One Thing that Will Make or Break Your Business
I recently referred a friend to a trusted service provider I’ve used for years. I raved about the insight, approach, and customer-friendly experience she’d get and assured her it would be a great experience.
My friend made an appointment and told me afterward that her experience was nothing like I described. The service provider was aloof, hurried, and barely helpful.
I was disappointed for my friend, embarrassed about my rave review that was apparently not true, and annoyed that someone I trusted let me down.
What’s worse is that I am a freak about excellent customer service. My dad was the President & CEO of a major bank for a long time. He even made the Forbes Top Executives list twice.
He would tell you that it was because he understood the fundamental truth that all success boils down to how well you take care of your clients.
It was more than talk. My dad and his team implemented a bank-wide initiative that the staff internalized, and every customer recognized.
The Big Promise: We promise to make you feel like our most important customer.
I remember working there as a teller in college and watching everyone I worked with live this out with gusto. No matter who came in the bank, no matter how much money was in their accounts, each person was treated like a millionaire.
This a relational approach to customer service made the customers happy, made the staff feel great, and grew the client base like gangbusters.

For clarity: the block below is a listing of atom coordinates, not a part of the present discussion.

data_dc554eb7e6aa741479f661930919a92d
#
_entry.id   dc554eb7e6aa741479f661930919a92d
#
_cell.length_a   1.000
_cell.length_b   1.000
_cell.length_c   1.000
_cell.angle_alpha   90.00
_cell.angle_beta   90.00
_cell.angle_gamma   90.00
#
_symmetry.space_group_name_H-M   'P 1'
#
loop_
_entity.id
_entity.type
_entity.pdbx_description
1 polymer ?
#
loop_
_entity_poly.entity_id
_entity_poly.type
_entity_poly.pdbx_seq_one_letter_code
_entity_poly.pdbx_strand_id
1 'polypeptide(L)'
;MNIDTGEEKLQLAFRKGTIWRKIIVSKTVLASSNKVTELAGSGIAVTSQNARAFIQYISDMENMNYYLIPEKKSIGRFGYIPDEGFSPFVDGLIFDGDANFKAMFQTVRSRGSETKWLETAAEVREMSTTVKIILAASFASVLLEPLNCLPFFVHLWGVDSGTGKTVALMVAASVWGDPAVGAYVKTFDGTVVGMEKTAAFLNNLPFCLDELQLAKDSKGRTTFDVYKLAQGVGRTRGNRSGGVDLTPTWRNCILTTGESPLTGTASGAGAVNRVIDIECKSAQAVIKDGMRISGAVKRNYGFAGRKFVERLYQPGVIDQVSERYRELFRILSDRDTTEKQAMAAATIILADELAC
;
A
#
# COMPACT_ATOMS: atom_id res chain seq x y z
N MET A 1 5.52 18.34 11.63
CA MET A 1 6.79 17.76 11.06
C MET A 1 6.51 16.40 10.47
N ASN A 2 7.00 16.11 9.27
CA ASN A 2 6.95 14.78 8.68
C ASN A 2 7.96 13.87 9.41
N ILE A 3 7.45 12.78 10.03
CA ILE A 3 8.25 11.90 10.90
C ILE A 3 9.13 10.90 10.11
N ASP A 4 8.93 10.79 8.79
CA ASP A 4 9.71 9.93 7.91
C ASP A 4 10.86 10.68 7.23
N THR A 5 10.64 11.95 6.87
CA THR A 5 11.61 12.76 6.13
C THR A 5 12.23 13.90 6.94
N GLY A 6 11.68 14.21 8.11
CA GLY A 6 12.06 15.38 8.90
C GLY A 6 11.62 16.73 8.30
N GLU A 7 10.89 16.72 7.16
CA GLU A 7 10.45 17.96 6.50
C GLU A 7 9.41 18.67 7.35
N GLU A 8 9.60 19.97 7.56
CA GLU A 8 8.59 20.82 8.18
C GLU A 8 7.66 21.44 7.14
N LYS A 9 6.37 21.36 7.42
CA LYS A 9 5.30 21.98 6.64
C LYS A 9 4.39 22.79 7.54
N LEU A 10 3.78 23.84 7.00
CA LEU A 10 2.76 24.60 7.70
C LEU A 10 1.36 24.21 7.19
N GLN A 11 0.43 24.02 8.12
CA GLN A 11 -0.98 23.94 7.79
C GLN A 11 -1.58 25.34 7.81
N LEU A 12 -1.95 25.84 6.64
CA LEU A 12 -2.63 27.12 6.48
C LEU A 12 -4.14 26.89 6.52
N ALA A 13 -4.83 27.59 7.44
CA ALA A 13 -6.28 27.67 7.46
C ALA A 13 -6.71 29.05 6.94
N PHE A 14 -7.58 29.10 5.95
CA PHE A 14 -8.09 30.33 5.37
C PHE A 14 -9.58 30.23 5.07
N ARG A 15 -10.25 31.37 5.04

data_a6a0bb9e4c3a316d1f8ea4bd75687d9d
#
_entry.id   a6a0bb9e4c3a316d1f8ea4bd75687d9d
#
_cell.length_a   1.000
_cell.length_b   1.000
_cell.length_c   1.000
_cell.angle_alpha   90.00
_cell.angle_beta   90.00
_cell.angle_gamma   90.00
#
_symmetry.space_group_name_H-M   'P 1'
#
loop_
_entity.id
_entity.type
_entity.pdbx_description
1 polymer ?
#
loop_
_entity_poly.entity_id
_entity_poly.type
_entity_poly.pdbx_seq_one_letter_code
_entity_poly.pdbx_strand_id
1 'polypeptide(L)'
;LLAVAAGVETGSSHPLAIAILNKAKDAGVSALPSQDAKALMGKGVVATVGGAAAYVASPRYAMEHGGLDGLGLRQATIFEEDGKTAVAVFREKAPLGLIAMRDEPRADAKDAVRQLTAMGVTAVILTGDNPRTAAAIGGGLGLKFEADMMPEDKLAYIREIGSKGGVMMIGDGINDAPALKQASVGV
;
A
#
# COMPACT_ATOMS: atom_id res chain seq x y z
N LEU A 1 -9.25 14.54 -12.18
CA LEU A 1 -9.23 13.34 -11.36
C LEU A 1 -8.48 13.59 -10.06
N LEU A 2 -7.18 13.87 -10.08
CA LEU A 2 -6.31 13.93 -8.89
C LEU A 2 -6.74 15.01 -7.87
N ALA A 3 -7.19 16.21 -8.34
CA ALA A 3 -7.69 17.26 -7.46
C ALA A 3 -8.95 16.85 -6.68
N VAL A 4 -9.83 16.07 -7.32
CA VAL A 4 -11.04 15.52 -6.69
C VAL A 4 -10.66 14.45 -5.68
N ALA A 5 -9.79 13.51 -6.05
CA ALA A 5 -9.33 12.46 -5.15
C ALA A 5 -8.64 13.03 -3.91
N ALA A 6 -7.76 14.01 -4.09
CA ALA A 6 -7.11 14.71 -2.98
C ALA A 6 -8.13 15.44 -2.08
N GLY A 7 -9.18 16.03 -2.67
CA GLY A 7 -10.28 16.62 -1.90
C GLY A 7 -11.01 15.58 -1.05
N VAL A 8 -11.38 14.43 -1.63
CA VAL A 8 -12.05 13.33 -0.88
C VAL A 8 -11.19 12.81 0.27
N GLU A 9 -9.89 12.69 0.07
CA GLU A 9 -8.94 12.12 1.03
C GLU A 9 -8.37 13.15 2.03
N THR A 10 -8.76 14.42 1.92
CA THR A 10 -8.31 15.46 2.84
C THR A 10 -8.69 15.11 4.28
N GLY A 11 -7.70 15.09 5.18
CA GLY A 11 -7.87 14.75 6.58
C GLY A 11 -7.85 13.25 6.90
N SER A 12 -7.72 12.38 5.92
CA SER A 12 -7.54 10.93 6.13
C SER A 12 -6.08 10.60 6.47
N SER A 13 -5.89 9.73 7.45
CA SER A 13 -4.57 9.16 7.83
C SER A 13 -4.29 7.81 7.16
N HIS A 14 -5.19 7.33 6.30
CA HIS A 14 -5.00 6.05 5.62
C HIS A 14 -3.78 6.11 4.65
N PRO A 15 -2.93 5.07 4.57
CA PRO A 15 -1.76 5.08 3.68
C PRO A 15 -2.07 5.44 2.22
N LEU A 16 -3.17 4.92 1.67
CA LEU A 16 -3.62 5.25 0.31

It seems harder and harder to find this kind of customer care in our culture today. In fact, when my family and I do experience it, we go out of our way to offer our praise.
My daughter’s car needed service recently, and the person she was working with at the dealership went above and beyond to correct the situation, even though he was dealing with a young person. She was so impressed with him that when he handed her the keys to her working vehicle, she asked, “May I talk to your manager?”
I have to laugh because he probably thought she was going to complain about him, poor guy. He must have been surprised when instead, she informed his supervisor of his stellar work and how much she appreciated feeling as though she was his most important customer.
I would love to see excellent customer care come back in style. Not only in how we treat people when things go well, but especially in our response when they don’t.
I don’t know if the woman my friend saw was having a bad day, but I do know I’ll think twice before I send her anyone else. It’s a shame because I like her, but I don’t like looking like a liar. If other people have similar experiences, it won’t be long before she is out of business.
Don’t let that happen to you. Keep it in the forefront of your mind that every customer is your most important customer and live like it’s true. It may not be the thing that grows your business the fastest, but it is the thing that will sink it if you don’t do it well.
Share the dirt: What was your worst customer service experience? Leave a comment!